Can ATMs get out the vote?

November 19, 2019

This paper reports on a large-scale (randomized) field experiment designed to assess ATMs’ (automatic teller machines) capacity to “get out the vote”, an unexploited method of voter mobilization. The experimental design used the full universe of functioning ATMs in Portugal, which benefits from a sophisticated world class system with wide national coverage. The experiment randomly selected a set of treatment civil parishes, where a civic message took over the totality of ad time in ATMs, and compared with a set of control civil parishes where advertisements ran as usual. The ATM campaign was active for three days immediately before and during the 2017 local elections in Portugal.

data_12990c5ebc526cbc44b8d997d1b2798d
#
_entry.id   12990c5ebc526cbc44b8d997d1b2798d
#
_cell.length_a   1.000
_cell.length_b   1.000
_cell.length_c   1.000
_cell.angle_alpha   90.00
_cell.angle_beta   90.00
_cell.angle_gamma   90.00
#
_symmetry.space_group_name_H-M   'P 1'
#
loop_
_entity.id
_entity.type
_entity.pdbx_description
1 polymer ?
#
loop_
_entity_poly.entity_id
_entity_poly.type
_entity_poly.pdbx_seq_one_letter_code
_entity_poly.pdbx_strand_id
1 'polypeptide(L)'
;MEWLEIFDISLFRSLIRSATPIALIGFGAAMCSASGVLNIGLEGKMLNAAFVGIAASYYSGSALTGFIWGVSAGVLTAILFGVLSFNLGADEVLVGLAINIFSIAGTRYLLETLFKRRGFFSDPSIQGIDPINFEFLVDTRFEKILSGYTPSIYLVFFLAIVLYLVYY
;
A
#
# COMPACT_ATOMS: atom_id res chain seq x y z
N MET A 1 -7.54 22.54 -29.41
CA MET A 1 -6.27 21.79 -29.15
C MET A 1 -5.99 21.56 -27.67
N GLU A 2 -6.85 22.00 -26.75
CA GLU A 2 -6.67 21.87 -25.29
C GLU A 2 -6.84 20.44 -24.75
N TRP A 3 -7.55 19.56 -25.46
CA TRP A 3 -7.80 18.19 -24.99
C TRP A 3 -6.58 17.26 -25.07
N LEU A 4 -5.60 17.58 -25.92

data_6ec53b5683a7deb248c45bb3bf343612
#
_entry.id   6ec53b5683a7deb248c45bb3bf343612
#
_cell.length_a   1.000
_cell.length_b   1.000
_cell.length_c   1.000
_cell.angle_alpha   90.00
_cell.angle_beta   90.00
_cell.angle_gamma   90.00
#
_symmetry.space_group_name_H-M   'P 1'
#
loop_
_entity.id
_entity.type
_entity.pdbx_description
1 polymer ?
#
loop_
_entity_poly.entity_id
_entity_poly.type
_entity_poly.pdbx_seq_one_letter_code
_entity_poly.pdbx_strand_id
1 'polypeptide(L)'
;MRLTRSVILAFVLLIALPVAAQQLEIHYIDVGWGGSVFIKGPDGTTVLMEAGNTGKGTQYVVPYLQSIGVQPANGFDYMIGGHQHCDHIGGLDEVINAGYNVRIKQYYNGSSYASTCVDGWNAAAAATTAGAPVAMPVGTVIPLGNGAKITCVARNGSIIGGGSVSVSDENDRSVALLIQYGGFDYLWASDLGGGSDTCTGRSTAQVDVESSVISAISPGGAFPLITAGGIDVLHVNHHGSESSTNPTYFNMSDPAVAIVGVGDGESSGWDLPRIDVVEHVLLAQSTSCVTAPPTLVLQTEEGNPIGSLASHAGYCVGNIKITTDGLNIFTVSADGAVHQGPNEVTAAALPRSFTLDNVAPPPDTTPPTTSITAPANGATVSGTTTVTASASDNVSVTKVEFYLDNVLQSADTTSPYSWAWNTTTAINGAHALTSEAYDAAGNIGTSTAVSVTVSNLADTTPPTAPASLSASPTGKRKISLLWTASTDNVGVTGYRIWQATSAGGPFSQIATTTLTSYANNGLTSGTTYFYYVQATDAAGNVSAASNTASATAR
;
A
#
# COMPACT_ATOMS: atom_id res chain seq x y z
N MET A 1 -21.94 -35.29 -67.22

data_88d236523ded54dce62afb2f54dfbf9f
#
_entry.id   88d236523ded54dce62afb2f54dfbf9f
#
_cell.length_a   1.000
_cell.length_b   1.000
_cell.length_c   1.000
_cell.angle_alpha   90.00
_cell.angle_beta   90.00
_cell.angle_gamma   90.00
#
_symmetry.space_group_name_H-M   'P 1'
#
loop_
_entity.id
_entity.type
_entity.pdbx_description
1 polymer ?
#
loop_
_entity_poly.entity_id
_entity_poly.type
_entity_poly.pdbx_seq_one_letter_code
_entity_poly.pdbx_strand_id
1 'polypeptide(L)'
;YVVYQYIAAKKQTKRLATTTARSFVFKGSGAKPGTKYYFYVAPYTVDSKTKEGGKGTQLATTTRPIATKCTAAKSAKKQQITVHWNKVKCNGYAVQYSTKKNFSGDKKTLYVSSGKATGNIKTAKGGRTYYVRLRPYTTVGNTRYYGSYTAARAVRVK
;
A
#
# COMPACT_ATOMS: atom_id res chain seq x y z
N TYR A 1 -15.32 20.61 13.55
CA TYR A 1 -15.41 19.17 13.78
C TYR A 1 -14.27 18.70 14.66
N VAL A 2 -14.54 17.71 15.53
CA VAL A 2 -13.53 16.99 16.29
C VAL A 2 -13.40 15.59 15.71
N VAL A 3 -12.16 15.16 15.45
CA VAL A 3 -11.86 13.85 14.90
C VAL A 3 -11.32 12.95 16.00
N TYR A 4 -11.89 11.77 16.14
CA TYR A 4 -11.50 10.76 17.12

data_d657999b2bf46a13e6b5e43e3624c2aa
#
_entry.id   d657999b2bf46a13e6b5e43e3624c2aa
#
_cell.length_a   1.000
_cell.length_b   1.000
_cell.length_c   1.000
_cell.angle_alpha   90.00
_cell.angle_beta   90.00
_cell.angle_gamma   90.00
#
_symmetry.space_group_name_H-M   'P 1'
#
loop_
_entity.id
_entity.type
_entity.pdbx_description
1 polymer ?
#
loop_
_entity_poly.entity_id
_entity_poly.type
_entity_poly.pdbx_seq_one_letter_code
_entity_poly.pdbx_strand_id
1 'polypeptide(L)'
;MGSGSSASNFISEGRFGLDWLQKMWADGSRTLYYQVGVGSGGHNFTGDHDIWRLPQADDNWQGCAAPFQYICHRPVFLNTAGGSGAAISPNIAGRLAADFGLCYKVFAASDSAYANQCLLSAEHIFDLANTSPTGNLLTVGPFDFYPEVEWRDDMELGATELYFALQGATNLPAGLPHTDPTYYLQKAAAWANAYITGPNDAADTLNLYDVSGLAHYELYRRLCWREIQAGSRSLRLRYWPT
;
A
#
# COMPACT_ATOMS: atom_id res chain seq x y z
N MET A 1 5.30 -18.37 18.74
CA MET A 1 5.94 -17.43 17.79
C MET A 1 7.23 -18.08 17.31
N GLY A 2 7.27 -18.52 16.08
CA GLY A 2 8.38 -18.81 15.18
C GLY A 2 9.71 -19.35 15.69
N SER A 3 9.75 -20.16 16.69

Considering the intensity of treatment for both the entire campaign period and the weekend, the results show a statistically significant increase in the likelihood of voting arising from the ads. All three proxies for treatment intensity employed, i.e., the number of cards used, the number of ATM operations, and the number of withdrawals, deliver robust positive coefficients. Placebo tests using turnout rates in previous elections do not show significant coefficients, strengthening the interpretation of the experimental results. The paper also ran a post-treatment survey around ATMs located in two neighboring civil parishes in Lisbon, one treated, the other not, one week after the local elections. This survey found a sizable difference in recall between the treatment and control groups.

Click here to go to the paper by João Pereira Santos, José Tavares, and Pedro C. Vicente.


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